The idea that a transitioned woman would voluntarily backpeddle on this for her own safety while other women cannot or will not isn’t fair if she wants to consider herself a part of the discourse on womens’ struggles. And the above poster was right, it doesn’t demonstrate a lot of solidarity with many of us, trans or otherwise.

        • says

          Since you aren’t the person I was responding to, I’m unsure if you are interpreting what they are saying correctly.

          One way to interpret what Audrey said – is that she thinks that trans women who present as women and are perceived as women are a threat to her. So, she would prefer if trans women did not present themselves as women. That would be in-line with quite a bit of TERF ideologies.

          The other way, is the way you seem to have interpreted it: that some trans women are able to present in a more masculine way than many cis women; but they should not do that, as it doesn’t show solidarity with other women.

          On what planet should women (in general) be shamed into putting themselves in harms way? If someone is traveling, and feels vulnerable, that person’s personal safety comes first.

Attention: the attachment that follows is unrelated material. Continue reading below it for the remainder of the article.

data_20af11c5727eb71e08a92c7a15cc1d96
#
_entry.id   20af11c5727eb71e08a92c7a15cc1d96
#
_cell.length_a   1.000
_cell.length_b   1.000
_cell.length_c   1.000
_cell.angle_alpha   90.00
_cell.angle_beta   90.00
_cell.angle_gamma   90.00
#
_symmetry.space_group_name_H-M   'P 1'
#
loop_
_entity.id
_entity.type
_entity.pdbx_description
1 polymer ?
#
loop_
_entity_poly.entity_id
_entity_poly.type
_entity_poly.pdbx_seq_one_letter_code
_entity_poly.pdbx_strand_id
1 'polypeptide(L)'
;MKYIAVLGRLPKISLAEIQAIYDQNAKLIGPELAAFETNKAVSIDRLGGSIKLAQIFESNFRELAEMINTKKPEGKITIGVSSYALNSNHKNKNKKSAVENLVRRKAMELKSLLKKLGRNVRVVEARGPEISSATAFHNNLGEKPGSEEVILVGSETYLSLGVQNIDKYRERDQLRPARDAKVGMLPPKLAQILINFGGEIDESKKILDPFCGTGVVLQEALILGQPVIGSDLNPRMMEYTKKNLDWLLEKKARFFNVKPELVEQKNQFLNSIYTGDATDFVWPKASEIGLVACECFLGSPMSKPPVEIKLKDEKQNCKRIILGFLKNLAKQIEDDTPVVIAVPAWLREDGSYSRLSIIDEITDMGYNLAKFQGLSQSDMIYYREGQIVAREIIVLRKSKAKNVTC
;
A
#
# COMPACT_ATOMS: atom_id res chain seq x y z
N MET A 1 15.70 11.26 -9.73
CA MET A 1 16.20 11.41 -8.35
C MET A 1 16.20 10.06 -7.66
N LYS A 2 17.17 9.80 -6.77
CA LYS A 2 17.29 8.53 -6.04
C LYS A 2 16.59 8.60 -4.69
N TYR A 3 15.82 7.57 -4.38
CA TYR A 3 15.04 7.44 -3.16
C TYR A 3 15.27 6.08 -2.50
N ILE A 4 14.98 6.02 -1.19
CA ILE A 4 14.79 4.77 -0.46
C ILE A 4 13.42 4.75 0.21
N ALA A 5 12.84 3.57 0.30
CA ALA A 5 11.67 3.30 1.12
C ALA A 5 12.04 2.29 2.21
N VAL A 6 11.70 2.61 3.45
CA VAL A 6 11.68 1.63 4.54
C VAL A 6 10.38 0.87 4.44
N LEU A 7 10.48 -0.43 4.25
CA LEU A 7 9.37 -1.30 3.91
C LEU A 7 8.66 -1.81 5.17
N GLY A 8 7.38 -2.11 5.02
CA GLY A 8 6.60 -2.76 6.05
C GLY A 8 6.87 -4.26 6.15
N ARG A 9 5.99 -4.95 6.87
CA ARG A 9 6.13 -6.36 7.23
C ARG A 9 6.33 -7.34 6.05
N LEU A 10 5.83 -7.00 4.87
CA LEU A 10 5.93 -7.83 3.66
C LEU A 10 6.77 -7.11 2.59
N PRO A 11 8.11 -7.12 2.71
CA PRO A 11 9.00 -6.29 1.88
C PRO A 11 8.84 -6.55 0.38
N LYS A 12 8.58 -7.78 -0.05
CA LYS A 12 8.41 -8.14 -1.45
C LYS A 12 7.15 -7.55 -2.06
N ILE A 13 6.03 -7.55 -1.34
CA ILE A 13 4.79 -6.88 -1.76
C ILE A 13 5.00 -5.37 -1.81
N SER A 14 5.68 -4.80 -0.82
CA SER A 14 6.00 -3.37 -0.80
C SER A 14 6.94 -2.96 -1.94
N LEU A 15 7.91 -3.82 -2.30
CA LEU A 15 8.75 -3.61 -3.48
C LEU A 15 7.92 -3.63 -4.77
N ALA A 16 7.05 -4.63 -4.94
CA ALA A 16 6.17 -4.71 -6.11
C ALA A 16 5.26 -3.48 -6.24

Some cis women present in a more masculine way when traveling (especially by bus) in order to curve harassment. Why in the world would it be somehow disallowed for a trans woman to do that same – especially when she may be at higher risk?

          • Sassafras says

            One of my friends is a cis woman who presented as male as she could for three years (including binding) to avoid harassment. If someone had told her she needed to present as female just for solidarity’s sake, she’d have told that person to mind their own business.

  8. =8)-DX says

    Thanks for an inspiring read. As a cis male I try not to be part of the problem (although I don’t think I can stop occasional unobtrusive/unnoticed glances at people in public).

    When my S.O. reports these kinds of things I’m always a bit at a loss what to say… so mainly I just listen and nod and say “what complete assholes” or something.

  9. That Guy says

    I was never aware of the scale of harassment that women faced on public transport and in these situations. Thank you for posting this.

    • JaneC says